Virtual Reality

Monetization Tactics for Facebook Horizon


Oh man, what an exciting week this was. Lots of talk from OC6 about Facebook Horizon. Who will use Facebook Horizon? How long until they start running ads on the platform? What kinds of monetization strategies will they use? What will Facebook do with our data?

First. Let’s do a recap of marketing in VR best practices:

I see two types of monetization happening in Facebook Horizon.

Traditional advertising in VR

First, we’ll see traditional upselling in games. Check out this episode of Soonish where the guys talks about Facebook Libra. Facebook plans on using Libra cryptocurrency for microtransactions. Say, 10 cents to bypass and add or access an article. 15 cents to level up in a game faster or purchase mods for your airplane.

These are types of transactions we’re used too already in the two-dimensional world of mobile and desktop games. Pay 10 cents to heal my character immediately or wait an hour for their health to get back to 100?

Immersive Branding & Storytelling = $$

I think things will get interesting in Facebook Horizon when they start incorporating storytelling with brands on the platform. As a company, instead of making a Facebook page, you’ll have the ability to make your company’s world (within the confines of Facebook’s brand of course).

At OC6, Facebook announced building blocks within Horizon. Make yourself a castle or a tree house. Companies will be able to do this while incorporating 3D models of their products within their VR space on Facebook Horizon. User’s avatars will be able to try out products, meet with company mascots, or explore headquarters.

Facebook Horizon wants it to be a place for people to have experiences together. Why not have those shared experiences inside the Facebook Whole Foods VR space? Or maybe go rock climbing virtually with REI avatars?

Marketing in Facebook Horizon means social media managers and content writers can no longer hide behind the keyboard. I company avatars in Facebook Horizon 24/7, monitoring the virtual company land, ready to answer any questions (much like Facebook Horizon’s concierge service).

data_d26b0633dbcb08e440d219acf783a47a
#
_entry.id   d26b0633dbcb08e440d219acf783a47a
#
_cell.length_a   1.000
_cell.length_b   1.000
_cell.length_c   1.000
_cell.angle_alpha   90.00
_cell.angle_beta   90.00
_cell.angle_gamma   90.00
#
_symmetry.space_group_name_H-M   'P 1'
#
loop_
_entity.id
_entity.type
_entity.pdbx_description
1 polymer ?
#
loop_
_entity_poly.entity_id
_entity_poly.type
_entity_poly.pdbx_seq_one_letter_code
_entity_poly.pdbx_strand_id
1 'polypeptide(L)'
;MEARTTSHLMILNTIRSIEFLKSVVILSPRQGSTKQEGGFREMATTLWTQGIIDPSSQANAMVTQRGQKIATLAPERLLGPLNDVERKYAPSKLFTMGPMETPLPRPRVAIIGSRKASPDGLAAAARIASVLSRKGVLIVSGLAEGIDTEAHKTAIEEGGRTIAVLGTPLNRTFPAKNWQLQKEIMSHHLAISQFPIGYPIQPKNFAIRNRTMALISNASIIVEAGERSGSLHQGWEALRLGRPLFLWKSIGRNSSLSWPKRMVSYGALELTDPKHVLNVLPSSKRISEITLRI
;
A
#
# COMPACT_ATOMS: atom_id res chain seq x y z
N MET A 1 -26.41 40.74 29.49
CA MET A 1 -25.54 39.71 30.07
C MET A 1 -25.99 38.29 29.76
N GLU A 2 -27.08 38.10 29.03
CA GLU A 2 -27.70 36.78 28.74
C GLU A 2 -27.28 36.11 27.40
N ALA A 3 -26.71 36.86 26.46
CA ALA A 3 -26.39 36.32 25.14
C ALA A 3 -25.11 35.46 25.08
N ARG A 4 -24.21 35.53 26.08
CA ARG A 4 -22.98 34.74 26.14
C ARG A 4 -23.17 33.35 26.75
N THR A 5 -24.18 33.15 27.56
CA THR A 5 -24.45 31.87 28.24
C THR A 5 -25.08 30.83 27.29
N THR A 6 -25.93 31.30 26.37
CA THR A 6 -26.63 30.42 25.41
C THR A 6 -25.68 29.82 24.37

We might also see, as Hackl and Wolfe suggest, the option to “pay for the privilege of privacy” so not to be “overwhelmed by advertising in a VR/AR world” (25). I think this way of thinking about monetization in VR is a little outdated but it might be worth keeping an eye on in light of Facebook’s announcement at F8 that, “the future is private”.

Speaking of the future being private…

Where will privacy, data mining, and ethics come in at Facebook Horizon?

Remember in Marketing New Realities, when the Hackl and Wolfe suggest  it’s Marketers job to “develop guardrails to make sure [a world infiltrated with ads 24/7] doesn’t happen” (25)? Yeah, I laughed too.

Now I think, it’s not necessarily the 24/7 ads we need to worry about, but the 24/7 bio-metric privacy, data mining, and data security. Hackl and Wolfe say Marketers have “moral obligations to each other and our society” (27).

If that’s so, why are the FTC and FBI investigating Facebook? Germany launched an investigation into Facebook for hiring humans to transcribe messages sent on Facebook Messenger. And there is still that whole Cambridge Analytica thing.

Who’s excited for Facebook Horzion?

So far, I’ve only seen two groups excited for Facebook Horizon. Virtual reality enthusiasts and marketers. Facebook Horizon is supposed to bring VR to the masses. It’s supposed to be the killer app that brings everyone together in VR. Only time will tell.

In the mean time, I caution people of Facebook. There are lots of social VR spaces to hang out and play games in. Why give our data and cryptocurrency to Facebook? Why not spread the love?

How long do you think before Facebook starts monetizing Horizon? Do you think Facebook has a plan for advertising and using our bio data in VR? Let me know in the comments below!

2 comments

  1. Valid concerns, but maybe too soon to worry too much. Hopefully Facebook has learned from the Cambridge Analytica debacle (I’m an optimist). I look forward to a social VR platform with more structure and moderation, as opposed to VRChat which is a free-for-all. I understand some people want the freedom, but I prefer apps like AltSpace or RecRoom which are trying to be more civilized than VRChat.

    Liked by 1 person

    1. Hi Roy, thank you for your optimistic comment. Seriously! It’s glad to hear from someone who sees the positive potential in Horizon. I agree with you that a more structured social VR experience would be more enjoyable. I’ve had the most fun in AltSpace meetups myself.

      Like

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